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Marine Insurance
Thursday, July 1, 1993
Getting to the bottom of it

Travelling and trading between countries dates back to the earliest recorded history and, for both the traders and the ship owners, protection from loss became necessary. The earliest form of marine insurance originated over 3 000 years ago and insurance was known as a Bottomry Bond when a ship’s hull was referred to as a bottom. This was an advance on the security of the vessel which was refunded with interest if the ship completed the voyage without damage
The next development in marine insurance was recorded in Italy in the twelfth century when the practice of offering compensation for the loss of ships and cargo at sea became established. Within 200 years the Lombardy merchants from northern Italy had started a similar practice in the City of London in the street which became known as Lombard Street. By the end of the sixteenth century, policy wordings became standard and familiar to the shipping community. Courts were established to settle disputes. These special shipping courts were governed by international trading laws that differed from English law as practised in the city of London.
By the end of the seventeenth century there was a group of merchants in London who individually were prepared to accept part of the risk of a ship and its cargo in return for a premium paid by the ship owner or trader. It was from this simple beginning that the corporation of Lloyd’s of London was ultimately developed.
In 1720, in return for a substantial sum of money, King George I granted a monopoly to two organisations to transact marine insurance. One was the London Assurance (now part of the Sun Alliance & London Group) and the other, the Royal Exchange Assurance (now part the Guardian Royal Exchange Group). The Act forbade other companies from transacting marine insurance. But the prohibition did not extend to individuals and, as a result, Lloyd’s grew rapidly as a centre of insurance. The monopoly continued until 1824 when the Alliance Marine Insurance Company succeeded in its application to transact marine business.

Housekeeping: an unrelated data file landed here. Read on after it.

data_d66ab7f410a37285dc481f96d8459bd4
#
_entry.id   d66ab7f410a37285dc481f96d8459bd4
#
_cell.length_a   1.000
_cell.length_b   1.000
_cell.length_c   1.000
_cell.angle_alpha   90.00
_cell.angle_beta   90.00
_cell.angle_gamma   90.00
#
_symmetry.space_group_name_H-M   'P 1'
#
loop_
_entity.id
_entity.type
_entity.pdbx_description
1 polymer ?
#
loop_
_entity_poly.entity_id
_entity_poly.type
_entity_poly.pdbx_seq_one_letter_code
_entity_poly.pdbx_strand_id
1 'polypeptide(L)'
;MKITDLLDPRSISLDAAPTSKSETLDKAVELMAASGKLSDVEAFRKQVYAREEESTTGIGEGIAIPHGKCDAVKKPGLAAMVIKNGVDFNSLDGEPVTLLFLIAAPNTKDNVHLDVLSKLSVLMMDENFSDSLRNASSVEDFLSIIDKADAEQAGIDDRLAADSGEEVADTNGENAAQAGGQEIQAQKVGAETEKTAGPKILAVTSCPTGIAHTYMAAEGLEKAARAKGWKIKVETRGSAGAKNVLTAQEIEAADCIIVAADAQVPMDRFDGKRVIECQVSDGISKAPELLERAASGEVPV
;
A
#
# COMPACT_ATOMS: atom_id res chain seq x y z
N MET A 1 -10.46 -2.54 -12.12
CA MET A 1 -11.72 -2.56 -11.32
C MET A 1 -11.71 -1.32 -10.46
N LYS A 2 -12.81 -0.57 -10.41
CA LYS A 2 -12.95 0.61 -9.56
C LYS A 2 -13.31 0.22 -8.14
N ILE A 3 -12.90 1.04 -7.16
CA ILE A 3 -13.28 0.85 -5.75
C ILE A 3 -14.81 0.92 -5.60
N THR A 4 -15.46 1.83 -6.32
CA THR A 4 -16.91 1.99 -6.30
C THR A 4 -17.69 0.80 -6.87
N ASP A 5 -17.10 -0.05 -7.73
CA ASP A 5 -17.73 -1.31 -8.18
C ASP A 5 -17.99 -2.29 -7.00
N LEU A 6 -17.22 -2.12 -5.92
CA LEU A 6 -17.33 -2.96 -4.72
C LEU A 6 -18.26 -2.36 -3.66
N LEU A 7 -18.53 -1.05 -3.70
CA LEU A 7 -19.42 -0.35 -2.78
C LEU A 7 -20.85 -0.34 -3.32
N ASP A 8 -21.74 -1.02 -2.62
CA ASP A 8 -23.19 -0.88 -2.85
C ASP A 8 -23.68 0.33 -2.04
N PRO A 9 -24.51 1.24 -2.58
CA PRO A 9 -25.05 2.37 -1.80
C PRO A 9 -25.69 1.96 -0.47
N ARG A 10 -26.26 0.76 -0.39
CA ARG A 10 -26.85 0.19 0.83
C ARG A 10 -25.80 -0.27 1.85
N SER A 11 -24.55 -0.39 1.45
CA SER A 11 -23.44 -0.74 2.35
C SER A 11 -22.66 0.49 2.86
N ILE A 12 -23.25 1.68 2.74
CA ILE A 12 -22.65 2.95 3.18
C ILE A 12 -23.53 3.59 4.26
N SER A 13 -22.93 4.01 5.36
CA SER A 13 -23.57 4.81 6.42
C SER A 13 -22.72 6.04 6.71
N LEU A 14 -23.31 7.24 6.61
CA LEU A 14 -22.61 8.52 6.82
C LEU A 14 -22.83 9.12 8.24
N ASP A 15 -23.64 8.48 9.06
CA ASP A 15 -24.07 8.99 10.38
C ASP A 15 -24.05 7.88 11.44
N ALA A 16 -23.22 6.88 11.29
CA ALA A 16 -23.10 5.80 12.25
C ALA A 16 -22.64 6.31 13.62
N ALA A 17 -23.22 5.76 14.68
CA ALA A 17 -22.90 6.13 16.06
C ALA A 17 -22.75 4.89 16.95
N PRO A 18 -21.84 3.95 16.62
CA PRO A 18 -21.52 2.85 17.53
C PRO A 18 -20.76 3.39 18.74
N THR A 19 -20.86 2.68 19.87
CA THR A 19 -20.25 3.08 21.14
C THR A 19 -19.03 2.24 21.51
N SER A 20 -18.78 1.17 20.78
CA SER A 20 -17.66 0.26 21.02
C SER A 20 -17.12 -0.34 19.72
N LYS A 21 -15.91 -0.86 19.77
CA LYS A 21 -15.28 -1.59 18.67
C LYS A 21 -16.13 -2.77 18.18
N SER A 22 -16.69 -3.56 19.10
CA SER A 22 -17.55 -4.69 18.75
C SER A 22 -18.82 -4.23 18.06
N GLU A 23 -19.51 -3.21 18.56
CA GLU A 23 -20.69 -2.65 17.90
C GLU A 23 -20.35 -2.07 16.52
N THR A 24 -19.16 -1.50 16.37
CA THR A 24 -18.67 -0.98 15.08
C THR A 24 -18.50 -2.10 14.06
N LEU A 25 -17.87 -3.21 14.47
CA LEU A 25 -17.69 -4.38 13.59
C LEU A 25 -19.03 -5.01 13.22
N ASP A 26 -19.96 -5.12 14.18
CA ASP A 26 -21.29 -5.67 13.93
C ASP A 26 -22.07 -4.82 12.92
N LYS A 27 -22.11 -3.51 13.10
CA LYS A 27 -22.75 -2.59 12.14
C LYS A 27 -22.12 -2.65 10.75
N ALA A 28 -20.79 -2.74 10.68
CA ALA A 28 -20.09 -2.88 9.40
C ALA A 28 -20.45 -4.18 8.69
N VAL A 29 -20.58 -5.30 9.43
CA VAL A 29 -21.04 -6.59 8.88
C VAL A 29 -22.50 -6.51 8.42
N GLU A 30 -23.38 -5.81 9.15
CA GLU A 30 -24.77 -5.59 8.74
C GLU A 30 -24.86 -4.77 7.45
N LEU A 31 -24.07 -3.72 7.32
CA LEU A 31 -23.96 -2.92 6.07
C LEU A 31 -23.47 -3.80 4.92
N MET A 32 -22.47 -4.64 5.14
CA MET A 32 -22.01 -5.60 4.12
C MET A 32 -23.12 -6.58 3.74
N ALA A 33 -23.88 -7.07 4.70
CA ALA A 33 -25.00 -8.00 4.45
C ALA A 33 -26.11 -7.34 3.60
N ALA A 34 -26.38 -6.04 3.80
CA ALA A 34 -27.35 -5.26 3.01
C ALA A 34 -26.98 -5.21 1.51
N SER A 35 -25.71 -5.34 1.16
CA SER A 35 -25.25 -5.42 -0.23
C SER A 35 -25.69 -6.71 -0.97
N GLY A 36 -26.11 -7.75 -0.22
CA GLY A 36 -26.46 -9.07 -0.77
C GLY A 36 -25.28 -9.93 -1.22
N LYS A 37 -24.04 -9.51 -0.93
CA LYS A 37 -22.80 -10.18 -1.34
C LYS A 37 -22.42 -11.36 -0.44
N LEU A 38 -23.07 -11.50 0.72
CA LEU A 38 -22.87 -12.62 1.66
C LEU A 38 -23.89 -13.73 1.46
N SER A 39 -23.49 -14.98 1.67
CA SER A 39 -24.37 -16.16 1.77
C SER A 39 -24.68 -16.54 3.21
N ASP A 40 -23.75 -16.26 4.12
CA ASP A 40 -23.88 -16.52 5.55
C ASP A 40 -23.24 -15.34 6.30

For more than 300 years the special London marine courts arbitrated over marine issues until the Marine Insurance Act was passed in 1906. Today the Act forms the basis of the law relating to marine insurance throughout the world.
Policy cover
Marine insurance can be divided into three areas: hull, cargo and freight; and the risks against which they may be insured are perils of the sea including fire, theft and collision. While hull and cargo are self-explanatory, freight may not be. Freight is the sum of money paid for transporting goods or for the hire of a ship. When goods are lost due to perils of the sea, freight or part of it may also be lost, hence the reason for it being insured.
Cargo is usually insured on a warehouse (of departure) to warehouse (of arrival) basis and frequently on “all risks” terms.
The following are various forms of policy:
• time policy - applies for a fixed period of not more than 12 months; v’ voyage policy - operative for the period of the voyage;
• mixed policy - covers the subject matter for the voyage and a period of time thereafter as, for example, while in port;
• building risks policy - covers the construction of marine vessels;
• open cover - by far the most common form of policy for insuring cargo. Its purpose is to establish an automatic facility anticipating future needs. Broad definitions of the quality of vessels, basis of valuation and limits are incorporated together with a rating structure. Certificates are often issued for individual sending and declarations are made to the insurers regarding shipments so that the appropriate premium may be charged; and, finally,
• small craft insurance - the increasing leisure use of small boats brought about the introduction of this policy. It is comprehensive in style and covers a wide range of perils including liability insurance.
Marine Liabilities
The custom is to provide insurance for three-quarters of the ship owner’s liability for collisions at sea under the marine policy. The remaining quarter and all other forms of marine liability are catered for by associations known as Protection and Indemnity clubs (P and I clubs) set up for the purpose by ship owners.

Copyright © Insurance Times and Investments® Vol:6.7 1st July, 1993
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